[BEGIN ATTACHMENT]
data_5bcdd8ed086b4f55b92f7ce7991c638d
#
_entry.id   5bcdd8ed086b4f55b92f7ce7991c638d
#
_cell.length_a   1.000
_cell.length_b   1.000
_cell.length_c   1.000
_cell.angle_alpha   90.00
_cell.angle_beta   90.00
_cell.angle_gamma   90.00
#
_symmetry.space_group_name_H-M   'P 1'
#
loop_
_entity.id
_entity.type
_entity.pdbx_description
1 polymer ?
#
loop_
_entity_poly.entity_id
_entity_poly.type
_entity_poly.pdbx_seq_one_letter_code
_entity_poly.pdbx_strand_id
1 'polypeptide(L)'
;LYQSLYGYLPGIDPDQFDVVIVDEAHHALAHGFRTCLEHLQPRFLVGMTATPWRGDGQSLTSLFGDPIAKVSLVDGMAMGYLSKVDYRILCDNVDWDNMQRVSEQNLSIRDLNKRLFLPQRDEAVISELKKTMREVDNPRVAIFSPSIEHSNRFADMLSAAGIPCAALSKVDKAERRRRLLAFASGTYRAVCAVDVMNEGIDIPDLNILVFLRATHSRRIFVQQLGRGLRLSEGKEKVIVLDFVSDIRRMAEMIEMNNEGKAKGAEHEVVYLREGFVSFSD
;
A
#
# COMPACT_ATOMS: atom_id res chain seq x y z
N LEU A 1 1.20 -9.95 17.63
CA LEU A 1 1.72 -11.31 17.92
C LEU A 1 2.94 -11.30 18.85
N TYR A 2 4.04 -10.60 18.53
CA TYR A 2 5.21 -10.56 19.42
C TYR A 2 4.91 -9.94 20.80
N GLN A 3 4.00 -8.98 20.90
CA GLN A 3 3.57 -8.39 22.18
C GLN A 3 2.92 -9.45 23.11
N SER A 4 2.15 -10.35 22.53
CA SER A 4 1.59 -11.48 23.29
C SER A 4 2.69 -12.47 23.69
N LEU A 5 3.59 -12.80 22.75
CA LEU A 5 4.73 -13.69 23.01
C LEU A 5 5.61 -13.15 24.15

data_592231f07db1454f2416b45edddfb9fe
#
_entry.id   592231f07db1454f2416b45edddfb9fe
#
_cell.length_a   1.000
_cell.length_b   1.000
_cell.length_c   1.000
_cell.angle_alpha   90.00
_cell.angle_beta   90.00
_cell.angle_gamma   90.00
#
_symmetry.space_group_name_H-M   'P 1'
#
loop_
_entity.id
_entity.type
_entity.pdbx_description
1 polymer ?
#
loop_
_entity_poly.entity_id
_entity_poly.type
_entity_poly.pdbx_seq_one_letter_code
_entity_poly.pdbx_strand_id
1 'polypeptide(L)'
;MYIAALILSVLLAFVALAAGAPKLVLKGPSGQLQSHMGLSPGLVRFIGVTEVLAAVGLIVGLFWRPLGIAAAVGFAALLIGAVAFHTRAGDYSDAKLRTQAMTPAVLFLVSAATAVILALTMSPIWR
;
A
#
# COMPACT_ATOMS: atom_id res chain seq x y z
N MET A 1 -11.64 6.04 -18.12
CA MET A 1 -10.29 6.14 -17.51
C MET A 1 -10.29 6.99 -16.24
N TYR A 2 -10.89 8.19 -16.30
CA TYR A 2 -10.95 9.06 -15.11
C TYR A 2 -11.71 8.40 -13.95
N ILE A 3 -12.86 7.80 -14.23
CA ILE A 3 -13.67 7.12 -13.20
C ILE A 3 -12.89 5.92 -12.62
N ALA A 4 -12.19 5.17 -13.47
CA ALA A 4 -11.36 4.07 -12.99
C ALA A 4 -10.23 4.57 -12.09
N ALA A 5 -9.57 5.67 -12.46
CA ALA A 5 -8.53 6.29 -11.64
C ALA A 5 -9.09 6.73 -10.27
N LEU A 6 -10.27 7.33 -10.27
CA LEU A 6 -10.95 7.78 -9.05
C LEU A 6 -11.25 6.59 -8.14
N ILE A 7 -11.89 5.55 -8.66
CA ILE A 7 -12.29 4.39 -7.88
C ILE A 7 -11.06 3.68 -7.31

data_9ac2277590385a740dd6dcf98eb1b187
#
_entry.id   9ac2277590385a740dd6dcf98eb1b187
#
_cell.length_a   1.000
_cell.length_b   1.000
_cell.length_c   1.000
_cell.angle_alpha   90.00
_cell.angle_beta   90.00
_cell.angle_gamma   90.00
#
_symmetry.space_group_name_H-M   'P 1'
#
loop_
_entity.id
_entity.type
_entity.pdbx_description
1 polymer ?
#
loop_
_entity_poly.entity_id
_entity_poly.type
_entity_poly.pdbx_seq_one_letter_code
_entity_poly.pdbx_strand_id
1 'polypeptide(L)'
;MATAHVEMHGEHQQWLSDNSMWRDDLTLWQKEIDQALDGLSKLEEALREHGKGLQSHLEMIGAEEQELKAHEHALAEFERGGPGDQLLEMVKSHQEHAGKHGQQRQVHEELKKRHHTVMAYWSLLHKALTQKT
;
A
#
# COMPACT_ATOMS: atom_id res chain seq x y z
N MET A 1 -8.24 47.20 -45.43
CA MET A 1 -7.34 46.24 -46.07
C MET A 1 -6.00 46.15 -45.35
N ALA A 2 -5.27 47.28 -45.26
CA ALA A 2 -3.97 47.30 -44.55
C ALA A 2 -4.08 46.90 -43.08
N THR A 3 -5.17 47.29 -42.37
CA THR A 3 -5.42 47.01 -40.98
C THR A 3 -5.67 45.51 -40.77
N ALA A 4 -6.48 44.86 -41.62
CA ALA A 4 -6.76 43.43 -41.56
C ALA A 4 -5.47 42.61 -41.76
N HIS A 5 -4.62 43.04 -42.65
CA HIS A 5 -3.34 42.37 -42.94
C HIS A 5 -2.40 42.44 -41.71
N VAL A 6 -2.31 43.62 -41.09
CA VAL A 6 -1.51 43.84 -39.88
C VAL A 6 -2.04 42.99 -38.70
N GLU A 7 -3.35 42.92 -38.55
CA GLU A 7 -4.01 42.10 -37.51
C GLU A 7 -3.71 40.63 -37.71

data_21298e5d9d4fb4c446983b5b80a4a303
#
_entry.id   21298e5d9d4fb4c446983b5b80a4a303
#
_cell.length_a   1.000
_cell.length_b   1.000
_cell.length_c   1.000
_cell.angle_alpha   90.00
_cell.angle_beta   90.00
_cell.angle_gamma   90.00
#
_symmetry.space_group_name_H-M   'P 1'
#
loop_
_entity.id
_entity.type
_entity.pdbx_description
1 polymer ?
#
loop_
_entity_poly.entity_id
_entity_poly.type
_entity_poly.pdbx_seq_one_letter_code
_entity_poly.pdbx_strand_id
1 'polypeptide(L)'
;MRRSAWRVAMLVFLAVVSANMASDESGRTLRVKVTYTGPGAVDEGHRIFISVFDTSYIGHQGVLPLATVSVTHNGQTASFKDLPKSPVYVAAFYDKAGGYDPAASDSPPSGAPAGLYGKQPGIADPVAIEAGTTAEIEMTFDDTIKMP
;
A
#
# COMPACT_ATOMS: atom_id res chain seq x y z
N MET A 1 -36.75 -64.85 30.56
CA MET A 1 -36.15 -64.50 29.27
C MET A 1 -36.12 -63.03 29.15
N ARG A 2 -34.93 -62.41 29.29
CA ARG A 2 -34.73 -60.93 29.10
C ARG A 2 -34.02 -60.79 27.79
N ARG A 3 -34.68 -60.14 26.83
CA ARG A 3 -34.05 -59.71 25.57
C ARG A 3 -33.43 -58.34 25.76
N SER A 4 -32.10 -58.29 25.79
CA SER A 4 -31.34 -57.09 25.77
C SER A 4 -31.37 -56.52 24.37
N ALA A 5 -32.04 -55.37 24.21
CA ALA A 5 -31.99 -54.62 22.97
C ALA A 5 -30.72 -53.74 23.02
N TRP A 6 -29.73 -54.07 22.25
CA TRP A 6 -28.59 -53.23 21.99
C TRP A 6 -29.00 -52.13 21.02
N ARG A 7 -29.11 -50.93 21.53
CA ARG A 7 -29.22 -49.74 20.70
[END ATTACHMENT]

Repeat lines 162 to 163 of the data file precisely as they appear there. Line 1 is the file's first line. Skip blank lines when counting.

_entity.id
_entity.type